“I deal with folks a lot and one of the biggest misconceptions is that it doesn’t really matter what you throw in your bin, ‘because we sort through it no matter what.’ Or I’ve even heard, ‘oh, I throw stuff in there and it just makes sure people have more work to do and gives them overtime or keeps their job security,’ ” he said with a laugh. “That’s not how it works. Throwing the wrong things in can do more harm than good and those flexible plastics are the biggest issue we have because they have a tendency to wrap and tangle around the sorting equipment. They create inefficiencies and they jam the machinery altogether. So it’s really important folks learn what they can and cannot throw in the bin.
“I know it’s a tough pill to swallow when you’re the consumer and you’ve got something in your hand you feel like it should be recyclable but at the end of the day, if no one can take it beyond what we do at the recycling center, then it truly can’t be recycled, and that’s the challenge.”
Cardboard boxes are recyclable; however, greasy pizza boxes are not. Clean plastic containers are recyclable, but those same containers with food or liquids are not. Walters said Republic Services understands the confusion and has taken measures to help customers understand the differences.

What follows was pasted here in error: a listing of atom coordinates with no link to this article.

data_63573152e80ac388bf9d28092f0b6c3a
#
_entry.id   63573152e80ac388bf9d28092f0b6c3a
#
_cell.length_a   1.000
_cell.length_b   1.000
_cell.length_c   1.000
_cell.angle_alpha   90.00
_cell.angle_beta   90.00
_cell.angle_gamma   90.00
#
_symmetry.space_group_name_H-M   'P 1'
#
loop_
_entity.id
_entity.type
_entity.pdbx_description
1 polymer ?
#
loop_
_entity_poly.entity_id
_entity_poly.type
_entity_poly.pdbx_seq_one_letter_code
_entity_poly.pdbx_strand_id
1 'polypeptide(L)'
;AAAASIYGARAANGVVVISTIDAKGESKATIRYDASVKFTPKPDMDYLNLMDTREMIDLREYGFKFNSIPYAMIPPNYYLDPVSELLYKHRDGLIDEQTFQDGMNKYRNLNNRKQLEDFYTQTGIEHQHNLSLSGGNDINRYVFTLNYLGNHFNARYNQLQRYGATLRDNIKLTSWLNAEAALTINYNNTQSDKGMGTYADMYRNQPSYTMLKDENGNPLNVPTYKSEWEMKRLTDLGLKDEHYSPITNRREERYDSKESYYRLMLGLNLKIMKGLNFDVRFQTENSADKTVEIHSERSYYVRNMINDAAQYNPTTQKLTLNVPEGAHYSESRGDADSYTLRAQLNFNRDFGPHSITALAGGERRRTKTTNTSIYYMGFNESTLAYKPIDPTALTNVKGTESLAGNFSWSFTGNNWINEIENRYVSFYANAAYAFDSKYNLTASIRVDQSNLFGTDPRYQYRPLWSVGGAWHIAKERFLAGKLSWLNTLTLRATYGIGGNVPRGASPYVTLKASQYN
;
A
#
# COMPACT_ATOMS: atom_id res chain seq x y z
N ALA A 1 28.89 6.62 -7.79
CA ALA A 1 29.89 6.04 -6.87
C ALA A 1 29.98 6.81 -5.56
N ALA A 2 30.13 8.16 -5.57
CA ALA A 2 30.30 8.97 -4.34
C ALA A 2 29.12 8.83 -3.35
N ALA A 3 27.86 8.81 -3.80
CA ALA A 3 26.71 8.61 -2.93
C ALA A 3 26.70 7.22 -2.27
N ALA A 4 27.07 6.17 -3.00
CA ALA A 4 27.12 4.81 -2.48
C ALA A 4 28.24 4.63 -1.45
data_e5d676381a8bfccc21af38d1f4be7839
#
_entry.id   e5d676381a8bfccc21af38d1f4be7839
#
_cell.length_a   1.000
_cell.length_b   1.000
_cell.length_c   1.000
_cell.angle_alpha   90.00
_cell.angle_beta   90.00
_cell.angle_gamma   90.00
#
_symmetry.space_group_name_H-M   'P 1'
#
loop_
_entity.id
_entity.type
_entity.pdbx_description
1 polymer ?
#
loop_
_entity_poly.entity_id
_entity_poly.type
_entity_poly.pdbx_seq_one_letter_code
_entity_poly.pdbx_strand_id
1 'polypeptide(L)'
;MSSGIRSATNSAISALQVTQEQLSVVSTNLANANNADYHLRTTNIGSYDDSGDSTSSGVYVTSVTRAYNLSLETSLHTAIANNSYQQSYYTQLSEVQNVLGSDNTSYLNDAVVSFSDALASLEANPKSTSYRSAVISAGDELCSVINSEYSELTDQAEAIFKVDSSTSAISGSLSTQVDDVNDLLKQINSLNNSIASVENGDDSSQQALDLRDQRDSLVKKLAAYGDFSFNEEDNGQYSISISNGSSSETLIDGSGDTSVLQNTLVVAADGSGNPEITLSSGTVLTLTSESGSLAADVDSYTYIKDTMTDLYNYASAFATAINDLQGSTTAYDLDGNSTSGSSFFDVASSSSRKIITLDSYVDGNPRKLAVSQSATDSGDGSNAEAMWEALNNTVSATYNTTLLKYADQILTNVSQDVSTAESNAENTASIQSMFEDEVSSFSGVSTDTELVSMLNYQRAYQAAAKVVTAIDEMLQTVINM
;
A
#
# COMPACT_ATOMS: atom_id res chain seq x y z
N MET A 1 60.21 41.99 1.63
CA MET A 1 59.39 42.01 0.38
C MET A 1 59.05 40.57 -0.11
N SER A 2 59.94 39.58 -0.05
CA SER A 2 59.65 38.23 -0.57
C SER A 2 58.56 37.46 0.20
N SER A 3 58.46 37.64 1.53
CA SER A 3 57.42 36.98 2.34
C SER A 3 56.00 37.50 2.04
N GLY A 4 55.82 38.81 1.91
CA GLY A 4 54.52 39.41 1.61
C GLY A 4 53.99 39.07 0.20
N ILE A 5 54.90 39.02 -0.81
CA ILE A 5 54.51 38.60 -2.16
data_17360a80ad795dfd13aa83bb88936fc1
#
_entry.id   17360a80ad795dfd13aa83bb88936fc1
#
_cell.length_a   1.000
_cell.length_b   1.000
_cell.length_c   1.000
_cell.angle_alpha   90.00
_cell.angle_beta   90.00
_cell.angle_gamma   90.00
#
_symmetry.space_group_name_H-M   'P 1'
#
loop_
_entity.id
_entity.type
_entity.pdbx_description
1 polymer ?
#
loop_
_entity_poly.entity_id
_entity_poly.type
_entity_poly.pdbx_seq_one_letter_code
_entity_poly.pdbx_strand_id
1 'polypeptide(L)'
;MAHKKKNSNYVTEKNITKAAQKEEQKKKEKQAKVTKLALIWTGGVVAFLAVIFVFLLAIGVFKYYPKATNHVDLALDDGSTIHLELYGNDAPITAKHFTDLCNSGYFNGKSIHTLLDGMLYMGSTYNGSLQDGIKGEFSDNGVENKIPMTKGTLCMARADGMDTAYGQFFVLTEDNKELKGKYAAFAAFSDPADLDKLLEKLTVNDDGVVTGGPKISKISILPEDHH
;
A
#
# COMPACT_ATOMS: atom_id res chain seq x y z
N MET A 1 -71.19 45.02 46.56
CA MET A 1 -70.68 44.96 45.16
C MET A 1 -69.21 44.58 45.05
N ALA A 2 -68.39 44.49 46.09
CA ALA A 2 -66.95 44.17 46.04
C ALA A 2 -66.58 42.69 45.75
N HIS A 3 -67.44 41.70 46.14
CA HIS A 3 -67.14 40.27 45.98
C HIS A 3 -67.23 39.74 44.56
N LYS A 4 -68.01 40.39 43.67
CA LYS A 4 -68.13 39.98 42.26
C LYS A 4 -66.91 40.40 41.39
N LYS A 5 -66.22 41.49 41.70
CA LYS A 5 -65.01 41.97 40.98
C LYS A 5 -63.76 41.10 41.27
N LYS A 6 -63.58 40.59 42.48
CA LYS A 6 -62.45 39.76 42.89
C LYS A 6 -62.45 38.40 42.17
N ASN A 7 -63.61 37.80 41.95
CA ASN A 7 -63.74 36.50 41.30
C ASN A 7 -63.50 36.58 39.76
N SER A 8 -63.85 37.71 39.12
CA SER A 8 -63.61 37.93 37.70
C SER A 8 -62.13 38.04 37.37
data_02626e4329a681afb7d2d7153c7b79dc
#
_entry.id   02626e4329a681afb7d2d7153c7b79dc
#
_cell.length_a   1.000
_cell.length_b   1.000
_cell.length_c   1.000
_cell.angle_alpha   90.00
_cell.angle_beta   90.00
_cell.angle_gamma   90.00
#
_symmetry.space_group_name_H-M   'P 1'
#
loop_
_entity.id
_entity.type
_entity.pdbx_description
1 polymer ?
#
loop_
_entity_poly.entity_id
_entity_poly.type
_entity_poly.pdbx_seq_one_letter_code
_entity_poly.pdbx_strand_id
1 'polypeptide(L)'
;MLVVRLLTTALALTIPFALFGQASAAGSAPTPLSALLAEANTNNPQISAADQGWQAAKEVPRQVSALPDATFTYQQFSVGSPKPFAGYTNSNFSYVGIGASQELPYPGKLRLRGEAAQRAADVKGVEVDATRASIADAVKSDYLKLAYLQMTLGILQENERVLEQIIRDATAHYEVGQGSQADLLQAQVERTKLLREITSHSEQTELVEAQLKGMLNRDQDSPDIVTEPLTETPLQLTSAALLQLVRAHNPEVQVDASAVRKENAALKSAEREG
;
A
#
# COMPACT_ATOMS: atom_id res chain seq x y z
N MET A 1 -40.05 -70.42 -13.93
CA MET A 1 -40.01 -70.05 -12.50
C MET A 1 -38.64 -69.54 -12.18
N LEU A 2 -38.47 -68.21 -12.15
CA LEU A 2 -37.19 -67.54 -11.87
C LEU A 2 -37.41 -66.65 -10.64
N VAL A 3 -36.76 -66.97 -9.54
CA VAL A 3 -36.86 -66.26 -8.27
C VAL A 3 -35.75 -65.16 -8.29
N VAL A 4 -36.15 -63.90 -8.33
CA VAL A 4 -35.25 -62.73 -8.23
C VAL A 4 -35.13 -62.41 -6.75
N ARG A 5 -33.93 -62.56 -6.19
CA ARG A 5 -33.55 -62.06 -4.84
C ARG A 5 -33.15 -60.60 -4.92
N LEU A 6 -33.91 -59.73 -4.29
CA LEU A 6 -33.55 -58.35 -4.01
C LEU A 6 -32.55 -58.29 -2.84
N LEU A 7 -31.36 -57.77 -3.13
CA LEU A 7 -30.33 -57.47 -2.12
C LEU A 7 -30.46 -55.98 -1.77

“People who really want to do it right, they take time to get educated on it, and that’s why we launched some of our items like ‘Recycling Simplified,’ a page you can check out on our website,” Walters said. “That’s why we’re trying to launch campaigns like that, to help people understand — and helping them understand helps us back up the process to make sure all the right things get recycled.
“If you’re the ‘wishful’ recycler throwing things in there, hoping things will be recycled, you don’t understand the collateral damage that can happen,” he explained. “If you throw in, let’s say, a bunch of catsup bottles that still have catsup in them, and that catsup spills out, it ruins the paper and cardboard it gets on and that once good recyclable item is now a landfill item because we can’t recycle it.”